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Short documentary explores passion of P.E.I.’s climbers and their home gyms

Matt Martel, from left, Lyndsay McQuillan and Tim Martel flex their muscles on a climbing wall created in Matt’s Charlottetown basement. Most of the wall’s climbing holds are made by Canadian companies, such as the Montreal-based Movement Factory and Plastick, as well as Binary Holds in Alberta, and are colour-co-ordinated into seven routes.
Matt Martel, from left, Lyndsay McQuillan and Tim Martel flex their muscles on a climbing wall created in Matt’s Charlottetown basement. Most of the wall’s climbing holds are made by Canadian companies, such as the Montreal-based Movement Factory and Plastick, as well as Binary Holds in Alberta, and are colour-co-ordinated into seven routes. - Mitch MacDonald
CHARLOTTETOWN, P.E.I. —

Few would expect a province like P.E.I. to be home to a group of dedicated rock climbers.

Apart from Stratford’s Red Rock Climbing Wall, there are not many places on the largely flat province for climbers to flex their muscles.

Instead, some climbers have taken it into their own hands to get their climbing fix, including building their own home structures.

“There are a lot more climbers on this little sandbar than people would imagine,” said Matt Martel, who has a small climbing gym, affectionately called the Callus Palace, inside his Charlottetown home. “We try to have a group gathering at least twice a month,”

Matt Martel, from left, Lyndsay McQuillan and Tim Martel flex their muscles on a climbing wall created in Matt’s Charlottetown basement. Most of the wall’s climbing holds are made by Canadian companies, such as the Montreal-based Movement Factory and Plastick, as well as Binary Holds in Alberta, and are colour-co-ordinated into seven routes.
Matt Martel, from left, Lyndsay McQuillan and Tim Martel flex their muscles on a climbing wall created in Matt’s Charlottetown basement. Most of the wall’s climbing holds are made by Canadian companies, such as the Montreal-based Movement Factory and Plastick, as well as Binary Holds in Alberta, and are colour-co-ordinated into seven routes.

Martel and three other P.E.I. climbers’ homemade setups are the focus of a newly-released short documentary by Island filmmaker Nathan Carter of Wrong Horse Productions.

The documentary, titled “Pulling Plastic”, was released on the Wrong Horse Productions Youtube channel Monday.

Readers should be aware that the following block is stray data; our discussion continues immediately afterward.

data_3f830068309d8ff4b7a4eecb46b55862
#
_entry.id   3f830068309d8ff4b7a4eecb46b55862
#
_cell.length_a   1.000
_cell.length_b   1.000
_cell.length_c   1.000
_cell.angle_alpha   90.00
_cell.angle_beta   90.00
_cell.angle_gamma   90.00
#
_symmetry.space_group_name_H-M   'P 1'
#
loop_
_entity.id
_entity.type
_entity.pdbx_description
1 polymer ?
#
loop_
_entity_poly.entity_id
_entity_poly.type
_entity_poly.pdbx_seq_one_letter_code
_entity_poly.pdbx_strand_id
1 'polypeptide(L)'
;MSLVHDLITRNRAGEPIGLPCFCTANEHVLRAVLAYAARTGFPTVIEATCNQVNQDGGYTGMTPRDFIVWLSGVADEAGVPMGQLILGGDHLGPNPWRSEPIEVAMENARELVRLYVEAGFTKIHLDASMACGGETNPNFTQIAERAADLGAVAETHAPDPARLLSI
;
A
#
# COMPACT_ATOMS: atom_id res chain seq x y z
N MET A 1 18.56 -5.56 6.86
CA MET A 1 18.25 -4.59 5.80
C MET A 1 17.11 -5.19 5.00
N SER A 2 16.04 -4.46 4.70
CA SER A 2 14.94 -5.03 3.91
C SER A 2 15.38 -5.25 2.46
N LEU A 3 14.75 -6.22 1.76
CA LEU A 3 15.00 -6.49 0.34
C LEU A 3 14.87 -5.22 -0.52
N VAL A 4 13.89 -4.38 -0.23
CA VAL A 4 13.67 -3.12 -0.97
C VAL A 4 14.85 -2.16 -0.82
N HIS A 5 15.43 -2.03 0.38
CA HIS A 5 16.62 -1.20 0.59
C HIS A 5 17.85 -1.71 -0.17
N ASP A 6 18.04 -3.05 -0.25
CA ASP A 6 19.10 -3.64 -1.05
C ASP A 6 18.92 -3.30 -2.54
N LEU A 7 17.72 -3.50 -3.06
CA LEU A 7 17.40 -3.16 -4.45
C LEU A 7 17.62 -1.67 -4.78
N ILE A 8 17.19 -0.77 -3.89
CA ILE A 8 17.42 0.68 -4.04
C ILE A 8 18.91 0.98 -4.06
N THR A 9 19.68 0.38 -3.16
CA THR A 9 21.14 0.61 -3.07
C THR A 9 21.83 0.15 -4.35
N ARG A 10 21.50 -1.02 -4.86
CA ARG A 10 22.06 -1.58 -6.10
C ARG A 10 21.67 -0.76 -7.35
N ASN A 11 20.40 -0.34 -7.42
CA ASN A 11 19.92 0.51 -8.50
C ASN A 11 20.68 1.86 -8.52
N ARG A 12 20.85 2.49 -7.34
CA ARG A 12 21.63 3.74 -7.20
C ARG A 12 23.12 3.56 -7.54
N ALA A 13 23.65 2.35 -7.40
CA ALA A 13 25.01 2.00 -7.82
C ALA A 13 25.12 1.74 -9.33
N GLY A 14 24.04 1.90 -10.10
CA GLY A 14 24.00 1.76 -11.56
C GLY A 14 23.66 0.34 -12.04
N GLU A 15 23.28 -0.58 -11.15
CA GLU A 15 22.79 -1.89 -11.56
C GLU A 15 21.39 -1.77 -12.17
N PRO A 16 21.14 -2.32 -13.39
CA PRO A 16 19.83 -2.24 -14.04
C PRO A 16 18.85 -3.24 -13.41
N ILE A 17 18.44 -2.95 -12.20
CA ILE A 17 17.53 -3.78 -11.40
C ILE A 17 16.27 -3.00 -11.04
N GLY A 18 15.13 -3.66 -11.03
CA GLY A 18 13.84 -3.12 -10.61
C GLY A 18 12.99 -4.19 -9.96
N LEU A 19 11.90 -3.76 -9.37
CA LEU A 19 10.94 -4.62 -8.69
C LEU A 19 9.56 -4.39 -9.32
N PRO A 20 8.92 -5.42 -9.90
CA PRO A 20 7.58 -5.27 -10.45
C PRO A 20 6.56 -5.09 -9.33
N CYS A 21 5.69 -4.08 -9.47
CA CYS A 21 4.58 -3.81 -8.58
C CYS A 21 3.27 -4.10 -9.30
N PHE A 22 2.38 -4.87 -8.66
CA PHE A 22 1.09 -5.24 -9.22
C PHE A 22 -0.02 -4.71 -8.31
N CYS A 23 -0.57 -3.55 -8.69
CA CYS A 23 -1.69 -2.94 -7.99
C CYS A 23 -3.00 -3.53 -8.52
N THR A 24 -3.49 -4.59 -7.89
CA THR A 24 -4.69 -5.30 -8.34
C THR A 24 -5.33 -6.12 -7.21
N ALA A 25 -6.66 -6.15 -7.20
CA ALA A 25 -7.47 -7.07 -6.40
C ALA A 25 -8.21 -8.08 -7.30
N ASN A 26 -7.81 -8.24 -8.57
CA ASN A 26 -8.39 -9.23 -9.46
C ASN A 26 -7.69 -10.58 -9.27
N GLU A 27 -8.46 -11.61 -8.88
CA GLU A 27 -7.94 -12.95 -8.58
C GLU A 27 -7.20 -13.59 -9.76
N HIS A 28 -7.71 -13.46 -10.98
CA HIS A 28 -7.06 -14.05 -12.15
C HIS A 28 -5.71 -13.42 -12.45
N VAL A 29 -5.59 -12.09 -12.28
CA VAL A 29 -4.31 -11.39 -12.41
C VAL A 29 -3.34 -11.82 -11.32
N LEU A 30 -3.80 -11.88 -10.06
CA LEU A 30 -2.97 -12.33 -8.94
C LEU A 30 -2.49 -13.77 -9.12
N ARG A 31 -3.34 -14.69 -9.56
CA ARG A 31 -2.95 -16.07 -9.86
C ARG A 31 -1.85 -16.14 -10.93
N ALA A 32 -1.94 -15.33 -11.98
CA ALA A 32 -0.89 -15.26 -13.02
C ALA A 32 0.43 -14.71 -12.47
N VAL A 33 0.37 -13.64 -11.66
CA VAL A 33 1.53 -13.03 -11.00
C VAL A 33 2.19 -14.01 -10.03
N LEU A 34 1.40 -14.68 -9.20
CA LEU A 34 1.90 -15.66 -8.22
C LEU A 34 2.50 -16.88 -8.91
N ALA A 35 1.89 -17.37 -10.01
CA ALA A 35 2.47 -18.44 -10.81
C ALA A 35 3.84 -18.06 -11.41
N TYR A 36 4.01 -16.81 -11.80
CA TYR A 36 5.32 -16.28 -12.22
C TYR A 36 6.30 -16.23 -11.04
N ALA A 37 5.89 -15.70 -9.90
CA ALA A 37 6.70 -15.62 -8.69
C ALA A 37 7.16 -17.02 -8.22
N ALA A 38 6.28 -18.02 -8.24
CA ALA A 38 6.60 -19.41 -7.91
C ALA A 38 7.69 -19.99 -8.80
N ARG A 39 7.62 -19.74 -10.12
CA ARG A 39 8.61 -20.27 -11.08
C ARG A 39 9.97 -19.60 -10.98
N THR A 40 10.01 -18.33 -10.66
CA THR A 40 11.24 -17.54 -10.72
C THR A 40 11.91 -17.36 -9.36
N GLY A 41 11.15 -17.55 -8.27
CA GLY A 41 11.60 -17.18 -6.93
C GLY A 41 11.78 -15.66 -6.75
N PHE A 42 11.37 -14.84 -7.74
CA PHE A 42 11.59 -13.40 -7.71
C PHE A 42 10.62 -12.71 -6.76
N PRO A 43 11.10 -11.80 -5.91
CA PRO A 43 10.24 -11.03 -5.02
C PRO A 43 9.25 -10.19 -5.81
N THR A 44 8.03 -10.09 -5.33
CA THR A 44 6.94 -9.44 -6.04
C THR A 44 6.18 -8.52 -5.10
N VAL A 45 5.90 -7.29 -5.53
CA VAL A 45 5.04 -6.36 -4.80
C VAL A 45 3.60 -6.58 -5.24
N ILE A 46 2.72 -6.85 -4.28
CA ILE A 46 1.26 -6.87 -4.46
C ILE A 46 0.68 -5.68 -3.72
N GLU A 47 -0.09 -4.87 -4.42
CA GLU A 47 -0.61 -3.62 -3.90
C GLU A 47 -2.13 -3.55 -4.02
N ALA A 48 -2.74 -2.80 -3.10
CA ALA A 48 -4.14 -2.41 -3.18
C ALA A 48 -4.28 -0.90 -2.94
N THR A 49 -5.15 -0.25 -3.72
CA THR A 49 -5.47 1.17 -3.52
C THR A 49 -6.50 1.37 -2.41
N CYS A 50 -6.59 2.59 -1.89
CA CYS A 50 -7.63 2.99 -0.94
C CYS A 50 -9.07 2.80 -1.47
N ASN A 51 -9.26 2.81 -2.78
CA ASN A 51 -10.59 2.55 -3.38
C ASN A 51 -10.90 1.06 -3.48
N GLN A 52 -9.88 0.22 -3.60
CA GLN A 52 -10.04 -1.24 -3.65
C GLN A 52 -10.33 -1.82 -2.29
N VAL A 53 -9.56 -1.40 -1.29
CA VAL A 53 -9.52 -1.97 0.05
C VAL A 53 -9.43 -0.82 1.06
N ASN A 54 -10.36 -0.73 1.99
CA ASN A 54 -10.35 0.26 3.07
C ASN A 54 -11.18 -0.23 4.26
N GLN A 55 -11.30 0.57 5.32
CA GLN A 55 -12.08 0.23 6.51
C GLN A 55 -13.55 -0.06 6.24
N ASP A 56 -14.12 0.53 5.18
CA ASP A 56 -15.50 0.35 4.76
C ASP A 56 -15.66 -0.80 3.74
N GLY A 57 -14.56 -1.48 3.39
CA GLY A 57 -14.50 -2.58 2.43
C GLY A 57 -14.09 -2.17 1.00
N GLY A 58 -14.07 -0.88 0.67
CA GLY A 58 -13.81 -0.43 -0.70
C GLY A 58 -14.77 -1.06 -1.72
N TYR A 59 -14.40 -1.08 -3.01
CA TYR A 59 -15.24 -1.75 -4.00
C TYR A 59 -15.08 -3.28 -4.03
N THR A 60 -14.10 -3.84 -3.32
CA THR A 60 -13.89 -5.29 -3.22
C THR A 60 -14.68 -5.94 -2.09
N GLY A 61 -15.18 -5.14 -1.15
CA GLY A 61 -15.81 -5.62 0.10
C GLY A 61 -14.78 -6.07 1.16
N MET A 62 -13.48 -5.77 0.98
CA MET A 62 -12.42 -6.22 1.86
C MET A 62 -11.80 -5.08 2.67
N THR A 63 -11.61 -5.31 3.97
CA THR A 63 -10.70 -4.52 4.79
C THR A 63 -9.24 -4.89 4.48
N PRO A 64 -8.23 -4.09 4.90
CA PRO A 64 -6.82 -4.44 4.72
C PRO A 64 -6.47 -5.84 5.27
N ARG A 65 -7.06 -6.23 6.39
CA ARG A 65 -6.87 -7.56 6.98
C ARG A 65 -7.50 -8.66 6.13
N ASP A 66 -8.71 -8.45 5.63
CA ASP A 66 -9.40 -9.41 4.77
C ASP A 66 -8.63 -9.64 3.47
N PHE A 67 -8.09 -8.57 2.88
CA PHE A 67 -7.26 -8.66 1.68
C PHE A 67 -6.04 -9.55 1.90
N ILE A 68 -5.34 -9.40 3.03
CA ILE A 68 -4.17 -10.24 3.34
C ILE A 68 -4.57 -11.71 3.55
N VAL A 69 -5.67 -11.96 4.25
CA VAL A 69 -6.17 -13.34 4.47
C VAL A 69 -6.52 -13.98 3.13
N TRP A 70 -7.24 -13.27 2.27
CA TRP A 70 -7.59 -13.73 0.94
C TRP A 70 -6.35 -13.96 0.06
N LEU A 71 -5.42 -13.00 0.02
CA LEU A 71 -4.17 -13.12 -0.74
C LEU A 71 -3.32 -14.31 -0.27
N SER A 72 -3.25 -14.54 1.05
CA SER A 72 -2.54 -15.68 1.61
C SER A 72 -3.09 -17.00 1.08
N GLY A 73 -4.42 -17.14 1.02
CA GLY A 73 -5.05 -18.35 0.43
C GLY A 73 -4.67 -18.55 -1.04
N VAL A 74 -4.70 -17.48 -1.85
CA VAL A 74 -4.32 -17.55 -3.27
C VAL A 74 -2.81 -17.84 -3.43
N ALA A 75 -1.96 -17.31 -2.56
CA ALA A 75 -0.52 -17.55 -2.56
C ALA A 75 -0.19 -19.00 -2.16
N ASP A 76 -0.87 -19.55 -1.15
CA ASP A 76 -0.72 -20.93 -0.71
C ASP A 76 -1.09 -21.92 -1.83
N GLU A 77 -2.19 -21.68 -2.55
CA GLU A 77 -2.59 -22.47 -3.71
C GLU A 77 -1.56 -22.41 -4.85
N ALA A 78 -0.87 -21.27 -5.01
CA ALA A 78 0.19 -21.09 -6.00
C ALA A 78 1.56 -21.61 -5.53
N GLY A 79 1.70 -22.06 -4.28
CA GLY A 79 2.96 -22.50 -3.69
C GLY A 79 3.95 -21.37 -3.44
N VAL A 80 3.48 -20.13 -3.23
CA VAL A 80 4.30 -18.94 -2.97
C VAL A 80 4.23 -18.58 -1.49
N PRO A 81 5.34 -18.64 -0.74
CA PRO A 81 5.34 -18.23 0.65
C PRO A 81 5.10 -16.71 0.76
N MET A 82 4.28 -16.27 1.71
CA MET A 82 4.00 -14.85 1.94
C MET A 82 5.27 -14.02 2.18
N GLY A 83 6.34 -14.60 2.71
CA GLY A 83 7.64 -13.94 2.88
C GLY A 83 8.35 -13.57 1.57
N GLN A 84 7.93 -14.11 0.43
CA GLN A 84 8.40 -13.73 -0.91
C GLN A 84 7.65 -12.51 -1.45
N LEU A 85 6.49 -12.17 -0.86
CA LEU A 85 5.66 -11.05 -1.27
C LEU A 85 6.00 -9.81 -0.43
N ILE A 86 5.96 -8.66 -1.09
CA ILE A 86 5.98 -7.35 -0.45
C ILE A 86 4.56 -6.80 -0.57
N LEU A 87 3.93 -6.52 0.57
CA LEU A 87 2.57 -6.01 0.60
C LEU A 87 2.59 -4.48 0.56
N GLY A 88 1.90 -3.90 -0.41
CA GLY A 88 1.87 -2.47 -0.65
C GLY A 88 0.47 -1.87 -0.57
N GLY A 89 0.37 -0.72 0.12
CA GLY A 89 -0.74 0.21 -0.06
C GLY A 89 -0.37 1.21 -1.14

Martel’s structure was constructed in his basement in November 2017 with help from a carpenter friend.

What started as one main flat panel has since grown to include plenty of volumes (wooden triangular structures mounted to the plywood) and Canadian-made climbing holds.

He hopes to expand it even further.

“I hope it just keeps growing and growing,” Martel says in the documentary.

Carter, who worked at Red Rock Climbing Wall for several years, said he wanted to show some of the interesting setups Island climbers were building.

“I thought it would be really cool to show the great lengths these folks go to, to be able to climb,” said Carter.

Creating a home climbing gym involves plenty of passion.

Apart from the expense of the plywood, hardware and holds, which can cost thousands of dollars, it also takes time.

What may look to be a random rainbow assortment on the wall is actually a group of methodically-placed, colour-co-ordinated routes. Currently, there are about seven routes on Martel’s setup, although at one point there were 23.

While the sport is as physically demanding as a full-body workout, it is also mentally challenging.

Martel uses his wall two to three times a week, except for the summer or when injured.

Group events, which can see up to a dozen people in Martel’s basement, are also common and include members of the tight-knit climbing community cheering each other on.

“I love coming down and setting a route and seeing other people crack the code that I intended or be completely stumped by it,” says Martel in the documentary, adding that it’s the three-dimensional, physical, puzzle-solving aspect that keeps him climbing. “I think that constant problem-solving translates into my everyday life, into work and home life, and it just keeps you sharp.”

While Carter originally planned to create “Pulling Plastic” as a feature in his second season of his Interesting Islanders series, it bloomed into something bigger.

Carter said the climbing community in P.E.I., and Atlantic Canada as a whole, is a tight-knit group and one that he hopes to do more projects on in the future.

“This was a great experience to be able to show a little sandbar like P.E.I. has so many climbers, and I would love to work on something bigger to show the level of climbing in Atlantic Canada. There’s a hardcore community here of passionate climbers, and I think it’s a story that needs to be told.”

- Nathan Carter

“This was a great experience to be able to show a little sandbar like P.E.I. has so many climbers, and I would love to work on something bigger to show the level of climbing in Atlantic Canada,” said Carter. “There’s a hardcore community here of passionate climbers, and I think it’s a story that needs to be told.”


Twitter.com/Mitch_PEI

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